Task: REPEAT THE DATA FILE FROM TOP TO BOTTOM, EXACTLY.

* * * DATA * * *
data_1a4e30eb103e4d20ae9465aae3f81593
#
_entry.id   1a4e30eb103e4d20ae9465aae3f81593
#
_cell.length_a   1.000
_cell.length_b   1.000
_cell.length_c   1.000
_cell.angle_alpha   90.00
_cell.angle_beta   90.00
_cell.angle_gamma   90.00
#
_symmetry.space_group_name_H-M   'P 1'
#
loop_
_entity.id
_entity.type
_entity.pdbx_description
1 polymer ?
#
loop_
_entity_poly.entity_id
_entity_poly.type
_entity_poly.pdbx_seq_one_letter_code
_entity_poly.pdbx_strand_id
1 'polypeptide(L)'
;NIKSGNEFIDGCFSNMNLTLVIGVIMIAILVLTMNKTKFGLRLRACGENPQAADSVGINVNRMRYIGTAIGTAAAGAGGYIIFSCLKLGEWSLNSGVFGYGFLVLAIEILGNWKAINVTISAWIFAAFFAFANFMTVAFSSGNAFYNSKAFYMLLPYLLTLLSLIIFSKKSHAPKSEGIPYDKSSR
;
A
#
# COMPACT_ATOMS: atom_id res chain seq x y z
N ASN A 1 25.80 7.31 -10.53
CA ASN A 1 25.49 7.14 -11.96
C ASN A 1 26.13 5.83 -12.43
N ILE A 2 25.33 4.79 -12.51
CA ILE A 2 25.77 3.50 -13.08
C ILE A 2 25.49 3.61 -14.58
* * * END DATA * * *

data_1a4e30eb103e4d20ae9465aae3f81593
#
_entry.id   1a4e30eb103e4d20ae9465aae3f81593
#
_cell.length_a   1.000
_cell.length_b   1.000
_cell.length_c   1.000
_cell.angle_alpha   90.00
_cell.angle_beta   90.00
_cell.angle_gamma   90.00
#
_symmetry.space_group_name_H-M   'P 1'
#
loop_
_entity.id
_entity.type
_entity.pdbx_description
1 polymer ?
#
loop_
_entity_poly.entity_id
_entity_poly.type
_entity_poly.pdbx_seq_one_letter_code
_entity_poly.pdbx_strand_id
1 'polypeptide(L)'
;NIKSGNEFIDGCFSNMNLTLVIGVIMIAILVLTMNKTKFGLRLRACGENPQAADSVGINVNRMRYIGTAIGTAAAGAGGYIIFSCLKLGEWSLNSGVFGYGFLVLAIEILGNWKAINVTISAWIFAAFFAFANFMTVAFSSGNAFYNSKAFYMLLPYLLTLLSLIIFSKKSHAPKSEGIPYDKSSR
;
A
#
# COMPACT_ATOMS: atom_id res chain seq x y z
N ASN A 1 25.80 7.31 -10.53
CA ASN A 1 25.49 7.14 -11.96
C ASN A 1 26.13 5.83 -12.43
N ILE A 2 25.33 4.79 -12.51
CA ILE A 2 25.77 3.50 -13.08
C ILE A 2 25.49 3.61 -14.58